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ReaderMarija

ReaderMarija's Reviews

...a pot luck of thoughts and reflections

Currently reading

Resurrection
Rosemary Edmonds, Leo Tolstoy
Christmas Pudding and Pigeon Pie (Vintage Original)
Nancy Mitford
Tales of Glass Town, Angria, and Gondal: Selected Early Writings
Christine Alexander, Patrick Branwell Brontë, Anne Brontë, Emily Brontë, Charlotte Brontë
The Virgin and the Gipsy -  D.H. Lawrence The first D.H. Lawrence story I read was "The Rocking-Horse Winner", a tale I found quite disturbing. His posthumous novella The Virgin and the Gypsy, I think, is equally disconcerting in terms of imagery and implication.

Yvette is unhappy with her current situation. She’s a rector’s daughter and is forced to cope with Mater, her domineering grandmother, and spinster Aunt, who consider her the reincarnation of her treacherous Mother. All Yvette desires is to have some peace and freedom to pursue her goals. (Picture a combination of Isabel Archer and Ursula Brangwen.) She’s passionate, her main desire being to find someone with whom she could fall desperately in love. She’s not especially enamored with the boys she knows from the town; she’s unsatisfied. There’s a dominance issue: She feels that she has more power and influence over them than they have over her. But then, she meets the gypsy.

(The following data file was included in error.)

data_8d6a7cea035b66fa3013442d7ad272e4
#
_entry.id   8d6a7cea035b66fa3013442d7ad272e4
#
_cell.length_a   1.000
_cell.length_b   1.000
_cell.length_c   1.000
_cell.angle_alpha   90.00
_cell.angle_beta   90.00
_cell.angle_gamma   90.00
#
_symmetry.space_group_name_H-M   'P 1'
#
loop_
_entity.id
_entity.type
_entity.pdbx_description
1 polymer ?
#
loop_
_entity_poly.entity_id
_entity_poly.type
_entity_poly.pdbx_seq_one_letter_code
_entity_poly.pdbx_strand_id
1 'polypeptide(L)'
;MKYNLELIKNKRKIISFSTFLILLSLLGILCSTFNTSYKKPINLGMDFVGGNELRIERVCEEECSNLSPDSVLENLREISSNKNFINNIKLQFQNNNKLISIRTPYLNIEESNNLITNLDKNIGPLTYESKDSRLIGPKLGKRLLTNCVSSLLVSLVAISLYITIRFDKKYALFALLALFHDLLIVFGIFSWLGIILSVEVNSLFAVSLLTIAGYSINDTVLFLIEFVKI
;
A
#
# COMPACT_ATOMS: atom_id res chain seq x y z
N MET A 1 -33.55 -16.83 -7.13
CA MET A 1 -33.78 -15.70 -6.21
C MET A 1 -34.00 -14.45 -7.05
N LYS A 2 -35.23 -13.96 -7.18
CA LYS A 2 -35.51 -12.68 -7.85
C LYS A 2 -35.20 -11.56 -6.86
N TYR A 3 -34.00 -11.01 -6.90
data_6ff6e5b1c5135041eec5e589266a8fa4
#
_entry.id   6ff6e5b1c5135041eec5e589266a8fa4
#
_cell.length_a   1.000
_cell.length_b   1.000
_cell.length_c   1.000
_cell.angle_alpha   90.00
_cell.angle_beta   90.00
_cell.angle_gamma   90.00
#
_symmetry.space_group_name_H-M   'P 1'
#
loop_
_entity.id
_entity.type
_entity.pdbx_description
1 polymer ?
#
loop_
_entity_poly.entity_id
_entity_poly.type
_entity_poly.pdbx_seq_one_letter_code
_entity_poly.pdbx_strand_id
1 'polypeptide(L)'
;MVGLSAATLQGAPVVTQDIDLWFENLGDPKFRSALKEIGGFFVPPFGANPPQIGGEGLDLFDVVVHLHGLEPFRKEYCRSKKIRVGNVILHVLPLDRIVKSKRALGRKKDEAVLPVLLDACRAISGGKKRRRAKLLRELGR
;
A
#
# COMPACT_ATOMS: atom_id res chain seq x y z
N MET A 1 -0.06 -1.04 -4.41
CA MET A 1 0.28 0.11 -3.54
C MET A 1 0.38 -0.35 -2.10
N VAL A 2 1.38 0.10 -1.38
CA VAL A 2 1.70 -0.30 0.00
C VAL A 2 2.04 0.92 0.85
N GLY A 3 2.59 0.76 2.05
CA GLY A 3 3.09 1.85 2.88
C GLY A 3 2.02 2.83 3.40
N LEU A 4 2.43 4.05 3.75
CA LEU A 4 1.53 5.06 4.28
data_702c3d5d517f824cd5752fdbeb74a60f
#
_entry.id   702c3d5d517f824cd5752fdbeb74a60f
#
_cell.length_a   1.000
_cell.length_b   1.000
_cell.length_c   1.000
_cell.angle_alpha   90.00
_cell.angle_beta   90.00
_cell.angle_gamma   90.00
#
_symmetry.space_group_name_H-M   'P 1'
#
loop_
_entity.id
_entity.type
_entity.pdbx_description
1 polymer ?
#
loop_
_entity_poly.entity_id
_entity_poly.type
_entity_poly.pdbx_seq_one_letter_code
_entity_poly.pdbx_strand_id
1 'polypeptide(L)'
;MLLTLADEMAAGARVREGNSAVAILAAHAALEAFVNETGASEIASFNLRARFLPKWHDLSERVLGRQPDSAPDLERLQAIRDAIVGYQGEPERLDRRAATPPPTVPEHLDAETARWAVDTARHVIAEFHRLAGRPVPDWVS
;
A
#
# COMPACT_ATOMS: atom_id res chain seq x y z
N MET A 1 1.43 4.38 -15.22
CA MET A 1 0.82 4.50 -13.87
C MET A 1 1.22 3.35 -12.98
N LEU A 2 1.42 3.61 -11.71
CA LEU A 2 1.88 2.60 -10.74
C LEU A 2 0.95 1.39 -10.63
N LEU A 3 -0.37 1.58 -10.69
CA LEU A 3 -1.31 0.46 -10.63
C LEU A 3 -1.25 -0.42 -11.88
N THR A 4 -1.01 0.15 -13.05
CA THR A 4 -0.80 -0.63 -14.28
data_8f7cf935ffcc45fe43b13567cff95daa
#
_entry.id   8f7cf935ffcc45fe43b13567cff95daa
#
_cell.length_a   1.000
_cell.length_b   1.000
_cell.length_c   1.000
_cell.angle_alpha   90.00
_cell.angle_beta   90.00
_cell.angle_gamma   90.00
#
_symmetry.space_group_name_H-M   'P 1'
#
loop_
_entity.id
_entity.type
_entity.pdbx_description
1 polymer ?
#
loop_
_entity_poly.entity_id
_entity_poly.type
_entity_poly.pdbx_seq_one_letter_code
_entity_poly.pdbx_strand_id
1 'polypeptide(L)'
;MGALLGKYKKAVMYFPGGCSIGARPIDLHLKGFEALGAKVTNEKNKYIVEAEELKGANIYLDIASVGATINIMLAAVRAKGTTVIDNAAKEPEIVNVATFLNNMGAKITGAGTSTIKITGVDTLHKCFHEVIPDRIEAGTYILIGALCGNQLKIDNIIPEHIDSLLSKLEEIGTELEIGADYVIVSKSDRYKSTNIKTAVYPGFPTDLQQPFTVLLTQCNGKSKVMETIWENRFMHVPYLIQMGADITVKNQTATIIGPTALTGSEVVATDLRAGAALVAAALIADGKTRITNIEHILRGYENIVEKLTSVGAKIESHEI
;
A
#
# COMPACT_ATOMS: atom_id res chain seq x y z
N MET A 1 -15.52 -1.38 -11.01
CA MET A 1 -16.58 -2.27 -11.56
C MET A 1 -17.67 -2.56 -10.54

The power this gypsy holds over Yvette was what I considered disturbing and creepy. The moment he stares into her eyes, boring into them, she becomes mesmerized and no longer has any voluntary control over her actions. She becomes his pawn, to do with as he pleases. I can sort of understand this gypsy mystery and influence, from the stories my mom told me about the gypsy children she met when she traveled in Ireland. But the strange thing is the implication that he’s not a born gypsy. This was the life he chose after serving in WW1—his way of coping with the post-traumatic stress. Another thing I didn’t quite like, is that she knows he has a gypsy “wife” and children. When she asks him how many children he has, he again peers into her eyes and responds, “Say five” —basically insinuating five babies he knows of. To Yvette, this revelation is negligible and doesn’t seem to matter.

Another aspect of the book that was equally disconcerting is the book’s take on aging. Initially, the descriptions were fine, there was even some humor interspersed across the text. However, the descriptions of Mater become so increasingly surreal and macabre that it was rather hard to mentally visualize. And to tell the truth, I’m glad of it; it’s definitely not a picture I want to have in my mind’s eye. I recently read Hardy’s The Pursuit of the Well-Beloved and The Well-Beloved, a book that also describes aging and decrepitude, but in a completely different manner. Hardy adds humor to the descriptions, but there’s still respect there. Here, age is completely trashed.

Nevertheless, the ending is quite unexpected, and it redeemed the book for me. The little note and the visual picture it produces makes a great contrast to the image that’s portrayed across the novella. A great use of irony. Loved it!